Holiday Stress: Some Final Thoughts
Monday, 24 December 2012
For the past several weeks we have posted blogs giving you suggestions about how to keep a handle on the stress that comes with the holiday season. This is our final blog of the "Holiday Stress" series, and we hope you have found it helpful. These final three points are particularly relevant as family members start to arrive, and all of your activities and hardwork come to fruition.
- Set aside differences. Try to accept your family members and friends as they are, even if they don't live up to all of your expectations. Set aside grievances until a more appropriate time for discussion. Be understanding if others get upset or distressed when something goes awry. Chances are they're feeling the effects of holiday stress and depression, too. It is important to think about how to decrease conflict and increasing your acceptance of other people. More often than not if you try not to take things too personally you will be happier and your friends and family will too.
- Use humor. This is not about being able to tell funny stories or jokes. It is more about seeing the lighter side of life, identifying the ironies, and not taking yourself too seriously. Put others at ease, and you will feel calmer.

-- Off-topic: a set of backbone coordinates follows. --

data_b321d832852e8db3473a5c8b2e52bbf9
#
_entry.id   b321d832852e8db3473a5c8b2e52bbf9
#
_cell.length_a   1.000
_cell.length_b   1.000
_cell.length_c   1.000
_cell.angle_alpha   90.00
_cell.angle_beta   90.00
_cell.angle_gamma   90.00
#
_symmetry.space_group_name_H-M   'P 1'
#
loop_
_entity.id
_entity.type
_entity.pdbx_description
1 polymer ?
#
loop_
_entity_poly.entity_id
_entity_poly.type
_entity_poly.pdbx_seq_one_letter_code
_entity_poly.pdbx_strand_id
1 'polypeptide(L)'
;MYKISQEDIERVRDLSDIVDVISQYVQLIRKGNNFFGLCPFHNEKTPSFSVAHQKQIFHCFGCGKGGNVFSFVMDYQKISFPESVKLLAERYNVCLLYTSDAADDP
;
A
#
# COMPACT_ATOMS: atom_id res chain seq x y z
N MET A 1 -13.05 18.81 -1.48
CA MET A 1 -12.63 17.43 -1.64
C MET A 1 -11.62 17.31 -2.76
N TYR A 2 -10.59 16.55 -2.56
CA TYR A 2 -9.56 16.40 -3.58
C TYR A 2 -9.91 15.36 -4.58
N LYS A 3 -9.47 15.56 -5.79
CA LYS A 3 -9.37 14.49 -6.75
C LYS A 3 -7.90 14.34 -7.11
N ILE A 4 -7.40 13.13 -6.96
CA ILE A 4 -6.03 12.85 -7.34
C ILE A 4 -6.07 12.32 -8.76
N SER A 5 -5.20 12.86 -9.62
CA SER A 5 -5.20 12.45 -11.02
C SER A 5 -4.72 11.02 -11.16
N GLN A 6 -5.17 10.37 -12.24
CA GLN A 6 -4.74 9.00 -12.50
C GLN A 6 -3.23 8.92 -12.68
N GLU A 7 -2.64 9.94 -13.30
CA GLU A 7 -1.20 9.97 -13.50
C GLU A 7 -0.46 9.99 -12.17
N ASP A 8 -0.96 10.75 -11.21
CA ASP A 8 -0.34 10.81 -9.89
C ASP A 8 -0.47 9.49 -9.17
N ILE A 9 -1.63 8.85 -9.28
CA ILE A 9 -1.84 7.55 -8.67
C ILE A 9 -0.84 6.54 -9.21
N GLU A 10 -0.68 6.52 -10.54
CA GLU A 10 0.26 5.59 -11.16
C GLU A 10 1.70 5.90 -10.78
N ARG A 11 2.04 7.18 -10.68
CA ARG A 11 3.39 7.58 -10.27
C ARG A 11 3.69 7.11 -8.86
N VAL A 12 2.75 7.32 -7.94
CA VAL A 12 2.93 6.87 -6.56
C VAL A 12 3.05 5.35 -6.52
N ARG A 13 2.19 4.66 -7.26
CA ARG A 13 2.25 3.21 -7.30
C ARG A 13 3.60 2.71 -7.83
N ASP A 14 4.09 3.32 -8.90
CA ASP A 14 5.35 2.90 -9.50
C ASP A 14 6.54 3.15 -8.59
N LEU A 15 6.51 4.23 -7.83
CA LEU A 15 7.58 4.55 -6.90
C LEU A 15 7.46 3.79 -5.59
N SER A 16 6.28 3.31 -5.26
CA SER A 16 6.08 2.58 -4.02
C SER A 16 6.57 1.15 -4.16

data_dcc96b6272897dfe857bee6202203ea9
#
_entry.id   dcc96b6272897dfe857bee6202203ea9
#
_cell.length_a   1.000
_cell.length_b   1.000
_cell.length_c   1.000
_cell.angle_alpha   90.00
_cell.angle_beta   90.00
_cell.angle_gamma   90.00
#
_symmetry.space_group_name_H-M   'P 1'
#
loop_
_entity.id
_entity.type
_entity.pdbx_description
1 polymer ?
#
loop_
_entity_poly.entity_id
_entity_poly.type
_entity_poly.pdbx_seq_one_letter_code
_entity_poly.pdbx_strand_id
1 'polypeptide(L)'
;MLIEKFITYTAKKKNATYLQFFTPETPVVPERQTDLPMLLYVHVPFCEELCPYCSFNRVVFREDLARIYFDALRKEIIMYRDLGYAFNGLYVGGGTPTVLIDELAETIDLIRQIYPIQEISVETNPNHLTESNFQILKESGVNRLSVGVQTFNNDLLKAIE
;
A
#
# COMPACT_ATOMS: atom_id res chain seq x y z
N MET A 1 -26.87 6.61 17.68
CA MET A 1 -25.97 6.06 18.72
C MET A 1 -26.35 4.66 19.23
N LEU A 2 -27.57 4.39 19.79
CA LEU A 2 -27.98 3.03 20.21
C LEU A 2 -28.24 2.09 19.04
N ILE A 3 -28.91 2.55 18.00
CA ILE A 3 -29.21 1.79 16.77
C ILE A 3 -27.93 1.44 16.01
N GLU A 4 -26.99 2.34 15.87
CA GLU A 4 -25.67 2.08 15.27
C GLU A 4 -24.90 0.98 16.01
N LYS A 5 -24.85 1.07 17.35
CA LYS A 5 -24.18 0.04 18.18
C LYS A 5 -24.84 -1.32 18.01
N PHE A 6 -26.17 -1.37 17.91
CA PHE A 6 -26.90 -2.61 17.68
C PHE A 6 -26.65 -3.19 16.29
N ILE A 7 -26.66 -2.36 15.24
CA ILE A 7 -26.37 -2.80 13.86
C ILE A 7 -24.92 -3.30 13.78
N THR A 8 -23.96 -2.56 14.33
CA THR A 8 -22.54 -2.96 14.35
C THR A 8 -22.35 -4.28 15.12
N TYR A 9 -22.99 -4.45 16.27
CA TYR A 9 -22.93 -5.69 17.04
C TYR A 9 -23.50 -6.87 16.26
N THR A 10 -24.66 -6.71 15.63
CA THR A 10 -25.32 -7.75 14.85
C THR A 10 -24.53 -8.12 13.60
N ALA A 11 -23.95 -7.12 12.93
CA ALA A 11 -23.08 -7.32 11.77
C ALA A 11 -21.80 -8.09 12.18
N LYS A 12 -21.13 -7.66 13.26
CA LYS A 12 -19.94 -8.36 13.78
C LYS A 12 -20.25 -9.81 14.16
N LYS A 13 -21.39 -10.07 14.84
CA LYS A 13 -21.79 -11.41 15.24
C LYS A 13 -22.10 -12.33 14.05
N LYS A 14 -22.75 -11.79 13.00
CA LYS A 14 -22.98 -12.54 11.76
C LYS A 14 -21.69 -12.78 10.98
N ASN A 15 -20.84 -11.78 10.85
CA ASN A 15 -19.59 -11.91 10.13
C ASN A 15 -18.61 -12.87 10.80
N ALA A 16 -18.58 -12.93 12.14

- Express gratitude. It is so easy when everyone is expressing demands, upsets, irritations, and outlandish expectations to begin to feel negative, resentful, and unappreciated. Find something or someone for which you are grateful. It might be that you are the only one who knows what you are grateful for; but if you are grateful for something you can share, the sharing itself creates a sense of connection and calm (learn more about how to practice gratefulness here).
Above all, bear in mind that there is no "right" way to handle holidays, anniversaries, or birthdays. You and your family may decide to try several different approaches before finding one that feels best for you. Happy Holidays and Happy New Year!
- CharleneG. Gooch, PhD, MFT and the Families for Depression Awareness Staff
Read the past blogs in the "Holiday Stress" series!
Communication and Frustration
Sources of Holiday Stress
Preparing for the Holiday Season